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The Syriac Orphanage and School in Beirut: Building an Elite Transnational Syriac Identity

The Syriac Orphanage and School in Beirut: Building an Elite Transnational Syriac Identity Despite a growing interest in Middle Eastern Christianity, an imbalance persists in scholarly understanding of individual Christian communities. The Syriac Orthodox – a non-Catholic Oriental Orthodox community – are one such understudied group. After experiencing massacres during World War I, they resettled in Lebanon, Syria, Iraq and Palestine, which were then newly established nation-states. This article is concerned with the Syriac school in Beirut (also called the Assyrian Orphanage and School) as a case study of the Syriac Orthodox effort to both revive the community and produce an elite that would succeed in a largely non-Syriac, Arabic environment. The school was first founded in 1919 in Adana, Cilicia, in today’s south-eastern Turkey, which was then under French occupation. In 1923 it resettled in Beirut. For several decades it was one of the few, if not the only, successful Syriac Orthodox school in the Middle East. But from the outset it faced an inherent contradiction: despite its focus on the Syriac language, its success was dependent on the graduates’ ability to thrive in a largely non-Syriac, Arab, and in our case, Lebanese, environment. I argue that it was precisely this exclusively defined Syriac identity which enabled their entry into the larger, transnational environment in which national identities were still being negotiated. This article, which is part of a project on the Syriac Orthodox in Lebanon, draws on sources in Arabic, French, English and Syriac from both inside and outside the community (such as the French archives).1 http://www.deepdyve.com/assets/images/DeepDyve-Logo-lg.png Studies in World Christianity Edinburgh University Press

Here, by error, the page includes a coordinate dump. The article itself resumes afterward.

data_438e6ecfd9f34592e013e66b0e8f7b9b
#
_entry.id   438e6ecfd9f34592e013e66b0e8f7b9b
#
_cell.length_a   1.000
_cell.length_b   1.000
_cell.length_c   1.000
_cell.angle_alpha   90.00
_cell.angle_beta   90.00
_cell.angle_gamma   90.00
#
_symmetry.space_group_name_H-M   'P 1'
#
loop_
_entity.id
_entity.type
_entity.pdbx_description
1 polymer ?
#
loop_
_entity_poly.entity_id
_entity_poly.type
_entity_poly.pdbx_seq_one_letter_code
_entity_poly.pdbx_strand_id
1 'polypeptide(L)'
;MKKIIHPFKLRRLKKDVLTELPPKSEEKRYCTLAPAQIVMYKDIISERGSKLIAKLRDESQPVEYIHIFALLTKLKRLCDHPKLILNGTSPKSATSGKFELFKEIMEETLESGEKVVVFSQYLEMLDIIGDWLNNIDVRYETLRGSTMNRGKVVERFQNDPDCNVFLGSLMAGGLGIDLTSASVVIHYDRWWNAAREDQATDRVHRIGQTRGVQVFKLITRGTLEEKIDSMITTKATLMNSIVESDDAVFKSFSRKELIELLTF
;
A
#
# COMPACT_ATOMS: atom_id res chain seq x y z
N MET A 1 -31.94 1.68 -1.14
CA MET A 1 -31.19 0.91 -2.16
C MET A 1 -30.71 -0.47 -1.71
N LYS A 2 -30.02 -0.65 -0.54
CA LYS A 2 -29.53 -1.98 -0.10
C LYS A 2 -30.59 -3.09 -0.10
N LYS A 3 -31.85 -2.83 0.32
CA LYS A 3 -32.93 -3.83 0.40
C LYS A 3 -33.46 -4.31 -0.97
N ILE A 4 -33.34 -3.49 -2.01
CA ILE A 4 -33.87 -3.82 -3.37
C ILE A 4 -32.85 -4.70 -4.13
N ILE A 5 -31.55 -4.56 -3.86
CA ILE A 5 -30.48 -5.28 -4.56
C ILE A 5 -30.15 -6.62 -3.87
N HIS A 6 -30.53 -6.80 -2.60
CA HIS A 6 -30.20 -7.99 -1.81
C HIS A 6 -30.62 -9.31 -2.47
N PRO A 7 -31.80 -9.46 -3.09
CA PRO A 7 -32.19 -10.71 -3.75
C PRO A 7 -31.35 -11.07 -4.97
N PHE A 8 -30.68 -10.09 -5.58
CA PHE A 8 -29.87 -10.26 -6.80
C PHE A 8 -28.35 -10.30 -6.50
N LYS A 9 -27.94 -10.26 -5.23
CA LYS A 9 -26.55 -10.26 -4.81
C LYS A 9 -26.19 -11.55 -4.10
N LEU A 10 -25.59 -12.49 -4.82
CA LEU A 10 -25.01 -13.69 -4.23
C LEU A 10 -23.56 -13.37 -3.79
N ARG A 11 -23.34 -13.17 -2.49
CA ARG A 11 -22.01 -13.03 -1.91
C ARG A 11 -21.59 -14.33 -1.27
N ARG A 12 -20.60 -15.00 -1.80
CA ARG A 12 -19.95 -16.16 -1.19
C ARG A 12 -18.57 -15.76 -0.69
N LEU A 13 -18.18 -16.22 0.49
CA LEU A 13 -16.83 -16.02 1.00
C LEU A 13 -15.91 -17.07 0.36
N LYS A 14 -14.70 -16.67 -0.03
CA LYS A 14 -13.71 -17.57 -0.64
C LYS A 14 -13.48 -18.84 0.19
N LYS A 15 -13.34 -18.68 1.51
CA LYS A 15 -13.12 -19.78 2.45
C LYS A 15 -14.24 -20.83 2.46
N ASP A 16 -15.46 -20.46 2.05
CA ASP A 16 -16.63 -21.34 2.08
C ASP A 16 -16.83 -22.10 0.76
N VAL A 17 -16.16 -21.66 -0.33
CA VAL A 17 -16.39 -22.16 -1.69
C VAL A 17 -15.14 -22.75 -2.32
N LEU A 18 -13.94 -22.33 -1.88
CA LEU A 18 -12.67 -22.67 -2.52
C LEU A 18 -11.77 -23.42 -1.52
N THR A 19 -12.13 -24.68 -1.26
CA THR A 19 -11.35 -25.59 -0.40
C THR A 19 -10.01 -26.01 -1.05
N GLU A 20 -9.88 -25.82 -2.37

The Syriac Orphanage and School in Beirut: Building an Elite Transnational Syriac Identity

Studies in World Christianity , Volume 28 (3): 23 – Nov 1, 2022

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Publisher
Edinburgh University Press
Copyright
Copyright © Edinburgh University Press
ISSN
1354-9901
eISSN
1750-0230
DOI
10.3366/swc.2022.0402
Publisher site
See Article on Publisher Site

Abstract

Despite a growing interest in Middle Eastern Christianity, an imbalance persists in scholarly understanding of individual Christian communities. The Syriac Orthodox – a non-Catholic Oriental Orthodox community – are one such understudied group. After experiencing massacres during World War I, they resettled in Lebanon, Syria, Iraq and Palestine, which were then newly established nation-states. This article is concerned with the Syriac school in Beirut (also called the Assyrian Orphanage and School) as a case study of the Syriac Orthodox effort to both revive the community and produce an elite that would succeed in a largely non-Syriac, Arabic environment. The school was first founded in 1919 in Adana, Cilicia, in today’s south-eastern Turkey, which was then under French occupation. In 1923 it resettled in Beirut. For several decades it was one of the few, if not the only, successful Syriac Orthodox school in the Middle East. But from the outset it faced an inherent contradiction: despite its focus on the Syriac language, its success was dependent on the graduates’ ability to thrive in a largely non-Syriac, Arab, and in our case, Lebanese, environment. I argue that it was precisely this exclusively defined Syriac identity which enabled their entry into the larger, transnational environment in which national identities were still being negotiated. This article, which is part of a project on the Syriac Orthodox in Lebanon, draws on sources in Arabic, French, English and Syriac from both inside and outside the community (such as the French archives).1

Journal

Studies in World ChristianityEdinburgh University Press

Published: Nov 1, 2022

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